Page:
HEALTH CORNER: The Controversy Of High Fructose Corn Syrup


By David Colburn

Staff Writer
Contains No High Fructose Corn Syrup!” Read the packaging for certain loaves of bread and bottles of juice and the statement may be proudly displayed on the very front. In other instances, the ingredient list, in its miniscule font, will contain a section that reads something along the lines of, “Contains 2% or less of the following:” in which the substance is almost always included.

There seems to be a lot of shame associated with high-fructose corn syrup (HFCS). Is the ingredient’s poor image justified?

Despite the controversy, HFCS remains the most commonly added sweetener in the world of processed food. According to, HFCS was invented in the 1960s as a less expensive alternative to refined sugar. As the substance is processed from cornstarch, the simple sugar glucose is converted into fructose. describes the process in further detail, “corn starch is extracted from corn kernels, separating it from the protein, oil and hulls.” Two different processes, as referenced on the previously-mentioned website, convert the corn starch into corn syrup applying different enzymes. The final definitive mixture contains 55 percent fructose and 45 percent glucose through enzymatic reactions.

On a strictly caloric basis, refined sugar and HFCS are strikingly similar; in contrast, sugars in HFCS are blended rather than chemically bonded. The Fructose Information Center has considered the presence of the namesake ingredient in HFCS, the website immediately reminds readers that there is a difference. Fructose itself naturally occurs in many fruits and vegetables, and contains a relatively low glycemic index in comparison to glucose and sucrose.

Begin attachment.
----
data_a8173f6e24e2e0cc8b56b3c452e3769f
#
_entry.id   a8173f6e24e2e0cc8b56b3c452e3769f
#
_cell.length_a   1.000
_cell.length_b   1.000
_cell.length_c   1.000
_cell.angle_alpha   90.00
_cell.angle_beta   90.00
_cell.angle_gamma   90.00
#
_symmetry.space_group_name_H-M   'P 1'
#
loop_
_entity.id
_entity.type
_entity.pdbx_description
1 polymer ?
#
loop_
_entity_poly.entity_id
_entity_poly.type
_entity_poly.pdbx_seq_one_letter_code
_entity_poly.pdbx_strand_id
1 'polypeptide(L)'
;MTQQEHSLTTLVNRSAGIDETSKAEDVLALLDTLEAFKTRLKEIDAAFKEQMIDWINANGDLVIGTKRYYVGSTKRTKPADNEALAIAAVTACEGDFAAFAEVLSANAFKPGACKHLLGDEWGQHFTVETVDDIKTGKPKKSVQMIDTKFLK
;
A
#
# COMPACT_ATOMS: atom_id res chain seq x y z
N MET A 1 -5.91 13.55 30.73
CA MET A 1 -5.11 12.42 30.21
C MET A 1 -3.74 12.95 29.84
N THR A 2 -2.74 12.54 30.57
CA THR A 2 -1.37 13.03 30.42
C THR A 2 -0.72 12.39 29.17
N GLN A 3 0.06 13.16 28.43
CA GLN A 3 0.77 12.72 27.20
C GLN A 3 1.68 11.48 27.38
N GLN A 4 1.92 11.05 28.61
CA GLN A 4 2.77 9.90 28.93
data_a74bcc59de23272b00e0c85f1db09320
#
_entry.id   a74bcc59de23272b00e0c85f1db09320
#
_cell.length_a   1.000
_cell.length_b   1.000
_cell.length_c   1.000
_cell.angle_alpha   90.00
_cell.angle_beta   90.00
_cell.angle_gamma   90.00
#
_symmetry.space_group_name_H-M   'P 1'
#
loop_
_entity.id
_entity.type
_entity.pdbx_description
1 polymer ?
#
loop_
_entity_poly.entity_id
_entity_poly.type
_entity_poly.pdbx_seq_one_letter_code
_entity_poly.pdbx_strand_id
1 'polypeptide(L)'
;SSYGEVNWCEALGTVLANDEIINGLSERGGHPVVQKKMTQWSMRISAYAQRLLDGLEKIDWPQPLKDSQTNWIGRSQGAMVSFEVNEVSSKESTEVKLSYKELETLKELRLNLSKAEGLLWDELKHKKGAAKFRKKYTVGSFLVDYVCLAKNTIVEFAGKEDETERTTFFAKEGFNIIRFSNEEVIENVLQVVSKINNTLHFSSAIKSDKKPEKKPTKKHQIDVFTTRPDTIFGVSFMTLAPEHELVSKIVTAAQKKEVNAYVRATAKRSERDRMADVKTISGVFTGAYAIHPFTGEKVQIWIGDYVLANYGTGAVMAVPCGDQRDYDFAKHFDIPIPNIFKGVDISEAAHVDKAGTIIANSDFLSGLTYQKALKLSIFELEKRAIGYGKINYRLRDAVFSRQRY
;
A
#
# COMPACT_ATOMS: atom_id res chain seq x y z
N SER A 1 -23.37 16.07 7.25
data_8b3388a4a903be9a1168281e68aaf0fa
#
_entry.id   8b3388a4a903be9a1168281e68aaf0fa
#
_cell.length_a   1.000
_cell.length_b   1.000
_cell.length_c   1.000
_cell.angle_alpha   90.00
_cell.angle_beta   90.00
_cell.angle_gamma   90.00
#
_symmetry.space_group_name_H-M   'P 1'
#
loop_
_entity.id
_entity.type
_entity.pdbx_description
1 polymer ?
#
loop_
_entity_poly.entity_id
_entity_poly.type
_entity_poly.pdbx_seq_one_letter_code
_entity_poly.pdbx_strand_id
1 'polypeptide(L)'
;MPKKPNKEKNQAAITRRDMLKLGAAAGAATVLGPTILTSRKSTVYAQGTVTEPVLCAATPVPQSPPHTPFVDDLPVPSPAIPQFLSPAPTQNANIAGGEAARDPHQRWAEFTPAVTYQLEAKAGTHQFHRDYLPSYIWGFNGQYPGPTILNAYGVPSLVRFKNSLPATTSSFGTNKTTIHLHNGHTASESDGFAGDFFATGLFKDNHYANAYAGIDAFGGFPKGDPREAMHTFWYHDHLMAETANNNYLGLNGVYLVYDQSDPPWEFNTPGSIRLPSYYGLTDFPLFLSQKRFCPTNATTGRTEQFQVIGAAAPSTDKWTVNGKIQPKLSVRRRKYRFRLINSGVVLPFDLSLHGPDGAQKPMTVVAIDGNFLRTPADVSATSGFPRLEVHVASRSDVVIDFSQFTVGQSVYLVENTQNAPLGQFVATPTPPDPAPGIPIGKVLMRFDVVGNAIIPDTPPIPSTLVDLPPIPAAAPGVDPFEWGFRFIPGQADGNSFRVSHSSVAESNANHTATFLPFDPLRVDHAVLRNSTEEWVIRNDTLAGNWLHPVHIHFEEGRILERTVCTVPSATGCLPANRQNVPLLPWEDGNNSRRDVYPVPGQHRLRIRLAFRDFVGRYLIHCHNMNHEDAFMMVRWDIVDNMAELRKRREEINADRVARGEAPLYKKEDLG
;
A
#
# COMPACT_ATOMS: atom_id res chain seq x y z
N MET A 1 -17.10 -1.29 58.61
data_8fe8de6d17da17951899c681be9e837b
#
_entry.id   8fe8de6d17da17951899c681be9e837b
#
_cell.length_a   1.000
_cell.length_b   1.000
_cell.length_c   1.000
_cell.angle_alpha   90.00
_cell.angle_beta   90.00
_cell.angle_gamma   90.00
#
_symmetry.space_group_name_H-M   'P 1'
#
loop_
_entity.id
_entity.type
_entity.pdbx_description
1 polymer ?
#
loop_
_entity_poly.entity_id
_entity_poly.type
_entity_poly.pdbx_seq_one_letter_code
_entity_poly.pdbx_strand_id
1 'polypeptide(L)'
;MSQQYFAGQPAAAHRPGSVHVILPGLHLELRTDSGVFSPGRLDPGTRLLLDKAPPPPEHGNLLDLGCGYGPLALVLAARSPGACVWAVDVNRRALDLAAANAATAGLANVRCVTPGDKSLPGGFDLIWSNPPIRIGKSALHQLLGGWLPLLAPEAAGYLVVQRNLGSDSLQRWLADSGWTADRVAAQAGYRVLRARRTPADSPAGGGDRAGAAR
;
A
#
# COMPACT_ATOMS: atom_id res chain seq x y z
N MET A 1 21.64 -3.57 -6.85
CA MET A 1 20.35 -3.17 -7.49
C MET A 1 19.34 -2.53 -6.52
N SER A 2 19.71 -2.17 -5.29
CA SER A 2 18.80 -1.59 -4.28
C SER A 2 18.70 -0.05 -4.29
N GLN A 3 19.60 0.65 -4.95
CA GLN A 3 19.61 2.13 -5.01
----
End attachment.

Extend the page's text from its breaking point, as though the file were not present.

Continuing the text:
Where does the controversy arise? The Mayo Clinic clearly states the conflict; “concerns have been raised because of how high-fructose corn syrup is processed.” As referenced on, a study at the University of Florida found a correlation between HFCS and leptin resistance. Leptin serves as the hormone that controls one’s appetite; high levels of the hormone often relates to obesity and diabetes.

As recommended by the American Heart Association, the average American woman and man should consume less than 100 and 150 calories from any added sugars, respectively. The recommendation does not differentiate between refined table sugar and HFCS.

Ultimately, health concerns are ambiguous; there are multiple examples of research mapping the detrimental effects of HFCS, yet, as professed by the Mayo Clinic, there is “insufficient evidence to say that high-fructose corn syrup is less healthy than other types of added sweeteners.”

On the other end of the spectrum, has organized an array of articles mapping the detrimental aspects of HFCS, which can be viewed here:

For more information on HFCS’ uses and properties:

For more information on fructose:

About LC Bridge

The Bridge is the student-run newspaper of Lewis and Clark Community College in Godfrey, Illinois. We publish relevant, informative stories in a monthly print edition that focus on local events as well as global happenings. In addition, the online edition of The Bridge (thelcbridge) is updated frequently to reflect new information and more timely events.
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